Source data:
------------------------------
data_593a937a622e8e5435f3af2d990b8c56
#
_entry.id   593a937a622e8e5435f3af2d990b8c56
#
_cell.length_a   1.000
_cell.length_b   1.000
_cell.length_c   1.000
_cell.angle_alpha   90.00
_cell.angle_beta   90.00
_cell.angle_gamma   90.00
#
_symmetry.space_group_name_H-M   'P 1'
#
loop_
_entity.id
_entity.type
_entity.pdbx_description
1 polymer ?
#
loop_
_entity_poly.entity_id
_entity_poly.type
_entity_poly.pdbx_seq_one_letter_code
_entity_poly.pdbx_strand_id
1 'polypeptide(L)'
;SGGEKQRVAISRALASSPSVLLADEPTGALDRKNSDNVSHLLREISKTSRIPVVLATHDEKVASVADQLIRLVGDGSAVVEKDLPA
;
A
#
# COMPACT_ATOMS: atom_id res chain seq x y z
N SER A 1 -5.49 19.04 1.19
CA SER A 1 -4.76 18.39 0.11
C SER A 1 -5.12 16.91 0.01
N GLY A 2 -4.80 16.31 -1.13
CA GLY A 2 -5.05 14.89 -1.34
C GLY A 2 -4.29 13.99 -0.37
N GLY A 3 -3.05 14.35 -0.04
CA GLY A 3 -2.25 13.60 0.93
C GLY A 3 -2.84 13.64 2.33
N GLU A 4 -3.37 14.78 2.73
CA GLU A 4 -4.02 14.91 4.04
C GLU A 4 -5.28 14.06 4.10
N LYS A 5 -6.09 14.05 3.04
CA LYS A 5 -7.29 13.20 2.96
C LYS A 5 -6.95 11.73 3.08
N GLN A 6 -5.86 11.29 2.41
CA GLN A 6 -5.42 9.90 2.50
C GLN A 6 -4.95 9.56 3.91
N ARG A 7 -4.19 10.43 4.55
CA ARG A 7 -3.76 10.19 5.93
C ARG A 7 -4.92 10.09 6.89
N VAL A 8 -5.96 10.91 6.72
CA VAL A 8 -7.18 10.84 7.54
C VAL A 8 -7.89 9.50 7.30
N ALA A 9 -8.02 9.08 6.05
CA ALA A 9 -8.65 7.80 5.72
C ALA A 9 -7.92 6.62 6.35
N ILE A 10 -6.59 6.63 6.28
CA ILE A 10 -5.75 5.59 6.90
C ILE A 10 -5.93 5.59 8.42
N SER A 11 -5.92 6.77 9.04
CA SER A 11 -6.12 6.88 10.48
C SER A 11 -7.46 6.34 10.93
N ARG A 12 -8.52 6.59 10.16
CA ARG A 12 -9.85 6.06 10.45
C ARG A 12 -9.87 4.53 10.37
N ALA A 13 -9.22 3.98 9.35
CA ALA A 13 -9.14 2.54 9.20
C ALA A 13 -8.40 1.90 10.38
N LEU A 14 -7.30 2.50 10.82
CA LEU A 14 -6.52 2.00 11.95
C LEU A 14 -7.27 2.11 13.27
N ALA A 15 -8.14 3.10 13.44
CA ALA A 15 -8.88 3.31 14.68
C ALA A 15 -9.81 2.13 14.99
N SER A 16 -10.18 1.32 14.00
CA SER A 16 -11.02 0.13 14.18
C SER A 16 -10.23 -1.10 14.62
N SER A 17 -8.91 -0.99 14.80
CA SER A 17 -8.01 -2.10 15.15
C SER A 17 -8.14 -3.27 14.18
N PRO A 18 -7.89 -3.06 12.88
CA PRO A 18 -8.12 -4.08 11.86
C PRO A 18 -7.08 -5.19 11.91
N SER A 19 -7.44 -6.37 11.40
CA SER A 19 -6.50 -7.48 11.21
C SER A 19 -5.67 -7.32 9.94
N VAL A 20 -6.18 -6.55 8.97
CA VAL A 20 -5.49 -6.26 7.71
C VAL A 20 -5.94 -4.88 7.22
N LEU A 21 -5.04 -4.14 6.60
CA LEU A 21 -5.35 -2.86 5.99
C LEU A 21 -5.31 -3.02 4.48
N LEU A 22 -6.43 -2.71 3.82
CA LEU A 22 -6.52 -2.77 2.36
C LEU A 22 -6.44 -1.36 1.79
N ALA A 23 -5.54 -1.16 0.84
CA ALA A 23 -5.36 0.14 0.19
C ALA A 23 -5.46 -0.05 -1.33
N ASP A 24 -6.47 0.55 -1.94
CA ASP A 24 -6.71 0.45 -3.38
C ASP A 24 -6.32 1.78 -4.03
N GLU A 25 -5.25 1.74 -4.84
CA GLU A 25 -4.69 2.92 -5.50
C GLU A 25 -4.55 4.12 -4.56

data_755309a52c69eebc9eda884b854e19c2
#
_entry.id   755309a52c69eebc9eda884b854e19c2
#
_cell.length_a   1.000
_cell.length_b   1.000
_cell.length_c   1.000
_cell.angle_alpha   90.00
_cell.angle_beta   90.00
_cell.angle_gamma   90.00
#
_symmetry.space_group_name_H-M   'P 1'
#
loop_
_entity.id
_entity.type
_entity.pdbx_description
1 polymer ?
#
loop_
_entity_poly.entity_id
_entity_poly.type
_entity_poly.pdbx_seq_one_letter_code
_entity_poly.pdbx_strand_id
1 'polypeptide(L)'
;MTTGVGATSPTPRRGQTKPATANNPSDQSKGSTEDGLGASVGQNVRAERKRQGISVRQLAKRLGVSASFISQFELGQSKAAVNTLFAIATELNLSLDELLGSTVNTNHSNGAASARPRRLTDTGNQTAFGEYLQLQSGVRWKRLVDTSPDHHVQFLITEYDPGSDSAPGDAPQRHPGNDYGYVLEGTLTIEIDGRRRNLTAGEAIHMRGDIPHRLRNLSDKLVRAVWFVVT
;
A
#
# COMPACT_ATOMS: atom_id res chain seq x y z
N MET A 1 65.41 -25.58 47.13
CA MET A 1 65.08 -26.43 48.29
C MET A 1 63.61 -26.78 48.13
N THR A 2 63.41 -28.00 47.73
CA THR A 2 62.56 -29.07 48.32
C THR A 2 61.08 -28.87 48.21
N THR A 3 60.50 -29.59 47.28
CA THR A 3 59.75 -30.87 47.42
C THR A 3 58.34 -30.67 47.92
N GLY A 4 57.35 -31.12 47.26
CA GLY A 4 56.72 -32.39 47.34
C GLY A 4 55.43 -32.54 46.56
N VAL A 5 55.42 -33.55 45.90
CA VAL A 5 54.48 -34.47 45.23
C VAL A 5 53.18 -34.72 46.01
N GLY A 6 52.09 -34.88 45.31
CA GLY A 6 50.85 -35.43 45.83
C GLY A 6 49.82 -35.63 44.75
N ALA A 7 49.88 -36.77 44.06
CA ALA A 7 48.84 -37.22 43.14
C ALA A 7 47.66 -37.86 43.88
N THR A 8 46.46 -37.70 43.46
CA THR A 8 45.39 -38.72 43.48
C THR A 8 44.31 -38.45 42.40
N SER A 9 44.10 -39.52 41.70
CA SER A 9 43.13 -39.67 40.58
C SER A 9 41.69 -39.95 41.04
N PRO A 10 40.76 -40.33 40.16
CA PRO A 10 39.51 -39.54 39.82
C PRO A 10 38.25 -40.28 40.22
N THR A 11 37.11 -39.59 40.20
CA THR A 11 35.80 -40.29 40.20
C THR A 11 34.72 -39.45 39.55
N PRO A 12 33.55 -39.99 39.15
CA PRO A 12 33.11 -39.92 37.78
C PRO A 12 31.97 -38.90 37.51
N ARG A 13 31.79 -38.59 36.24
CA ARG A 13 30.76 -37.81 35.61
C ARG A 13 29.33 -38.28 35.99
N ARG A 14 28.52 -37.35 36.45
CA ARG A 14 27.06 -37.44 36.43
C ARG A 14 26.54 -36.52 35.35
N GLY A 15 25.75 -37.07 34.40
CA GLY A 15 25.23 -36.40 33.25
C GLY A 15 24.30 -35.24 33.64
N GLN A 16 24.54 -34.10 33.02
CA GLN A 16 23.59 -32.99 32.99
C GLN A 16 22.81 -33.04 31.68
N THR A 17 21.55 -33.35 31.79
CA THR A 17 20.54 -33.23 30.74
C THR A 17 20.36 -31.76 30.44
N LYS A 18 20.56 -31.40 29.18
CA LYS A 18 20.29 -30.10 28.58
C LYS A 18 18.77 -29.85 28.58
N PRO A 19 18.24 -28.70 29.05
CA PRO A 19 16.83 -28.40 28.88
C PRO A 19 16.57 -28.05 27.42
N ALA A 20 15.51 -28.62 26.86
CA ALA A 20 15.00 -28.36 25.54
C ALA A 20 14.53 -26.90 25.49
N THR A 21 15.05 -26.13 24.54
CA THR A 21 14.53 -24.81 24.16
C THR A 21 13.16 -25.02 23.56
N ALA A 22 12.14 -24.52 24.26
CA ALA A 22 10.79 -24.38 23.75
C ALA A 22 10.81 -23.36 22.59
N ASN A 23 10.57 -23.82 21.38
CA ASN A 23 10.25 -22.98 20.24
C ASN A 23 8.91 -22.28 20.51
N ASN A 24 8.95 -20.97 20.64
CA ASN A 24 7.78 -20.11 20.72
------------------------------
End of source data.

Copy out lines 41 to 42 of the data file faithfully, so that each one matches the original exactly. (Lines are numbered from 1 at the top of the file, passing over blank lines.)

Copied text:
CA GLU A 4 -4.02 14.91 4.04
C GLU A 4 -5.28 14.06 4.10